A Sneak Peek into My Conversation with Adam Grant

By Susan David

As we continue to embrace this new year with hopes for peace and growth, I wanted to share a riveting and fun conversation I had recently with Adam Grant on his podcast, ReThinking with Adam Grant. We discuss how to recover from empathic fatigue, the importance of human skills, and many other essential tools for home, the workplace, and beyond. 

Adam and I have known each other for many years, but while we’ve often shared the stage at a mutual client event or connected socially, we’ve never actually sat down for a full-on psychology geek out. Until now! If you’re interested in learning about motivation, emotions, and being the best human you can, this podcast is for you. Here’s a 1-2-3 sneak peek into our conversation and an invitation to read to the end to learn about one of my favorite words. (You’ve likely never heard it before, but I hope it makes it into your vocabulary!)

1. The number one most underrated emotion? Adam and I both agreed: guilt.

Guilt is a powerful social emotion, one that promotes repair and restoration. It can prompt us to understand how we might have wronged ourselves or others. As we connect with the sense of unease that guilt evokes, we learn to better understand our values, including how we can act toward or against them in the future.

Guilt inspires us to help others and keeps us grounded in a sense of moral clarity. It can be a sign that we have disappointed someone we care about, and sometimes that someone is ourselves. 

I’ve created a resource to help you uncover what guilt might be signaling the next time it crops up. You can download it here.

 2. Two powerful techniques for regaining agency in your life:

  • Abandon the phrase “You made me feel…” While this is a commonly used phrase, Adam and I discuss the subtle role it plays in undermining our sense of responsibility and empowerment within our lives.  
  • In moments of stress, feeling stuck, or uncertainty, ask yourself, “Even in the midst of this challenge, who do I want to be?”

3. Key ways that forced positivity can cause harm. Forced positivity can:

  • Decrease resilience
  • Make it more difficult for us to have tough conversations
  • Lead us to avoid difficult emotions, so we fail to harness the wisdom they contain

Last, here is one of my favorite emotion words: indignate. Indignate is a verb created by my husband to describe something I used to do a lot. 🫢 To indignate means to get stuck in a sense of righteousness or frustration and is usually accompanied by raging on and on about the thing that is annoying you. When I do this, I’m not just indignant, I am actively “indignating”!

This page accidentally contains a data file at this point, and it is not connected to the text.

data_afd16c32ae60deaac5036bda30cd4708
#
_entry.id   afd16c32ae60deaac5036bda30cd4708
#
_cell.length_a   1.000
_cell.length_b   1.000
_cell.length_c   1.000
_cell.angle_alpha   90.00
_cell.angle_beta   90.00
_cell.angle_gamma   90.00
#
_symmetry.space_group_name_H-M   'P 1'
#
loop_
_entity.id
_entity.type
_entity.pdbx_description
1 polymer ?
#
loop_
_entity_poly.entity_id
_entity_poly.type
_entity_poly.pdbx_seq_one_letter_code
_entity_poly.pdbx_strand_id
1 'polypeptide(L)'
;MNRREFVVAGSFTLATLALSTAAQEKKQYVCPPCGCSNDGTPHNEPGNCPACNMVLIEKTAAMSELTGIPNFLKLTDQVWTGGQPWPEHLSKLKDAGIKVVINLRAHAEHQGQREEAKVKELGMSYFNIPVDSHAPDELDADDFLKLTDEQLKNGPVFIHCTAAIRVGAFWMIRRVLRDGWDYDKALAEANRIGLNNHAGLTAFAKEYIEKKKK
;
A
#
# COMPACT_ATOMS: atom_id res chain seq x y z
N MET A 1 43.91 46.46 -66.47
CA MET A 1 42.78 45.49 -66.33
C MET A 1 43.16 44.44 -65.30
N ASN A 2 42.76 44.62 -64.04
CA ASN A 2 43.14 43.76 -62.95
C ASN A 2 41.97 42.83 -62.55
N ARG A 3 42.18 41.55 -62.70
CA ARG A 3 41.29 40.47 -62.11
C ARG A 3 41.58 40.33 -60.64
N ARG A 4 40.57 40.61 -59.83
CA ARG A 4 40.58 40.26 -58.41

Listen to the full podcast to hear about some other interesting emotions words as well as many more key insights into the world of emotions and emotional health at work and home—including the critical difference between forced positivity and optimism, how a lack of pessimism can impact your wellbeing, and how a specific combination of skills predisposes you to burnout, to name just a few…

I’d love to hear what you think, and if this episode resonates with you, please consider sharing with a friend or reposting it on social media!

More Videos, Articles, & Podcasts

Continue to
With Emotional Agility

The Hidden Rules of Emotions in the Workplace
A stack of pink and orange shapes is contained within one black outline, while a collection of green and blue shapes are contained within a separate black outline.
The Secret to Creativity and Innovation
Two circles are shown on two different levels, one higher than the other. The space between them is a tangled line.
How Childhood Shapes the Way We Relate to Our Emotions

Get a Free Chapter from Emotional Agility

Subscribe to my newsletter and I’ll immediately send you a free chapter from Emotional Agility. You’ll also receive updates with resources to help you thrive in work and life.

Join the Waitlist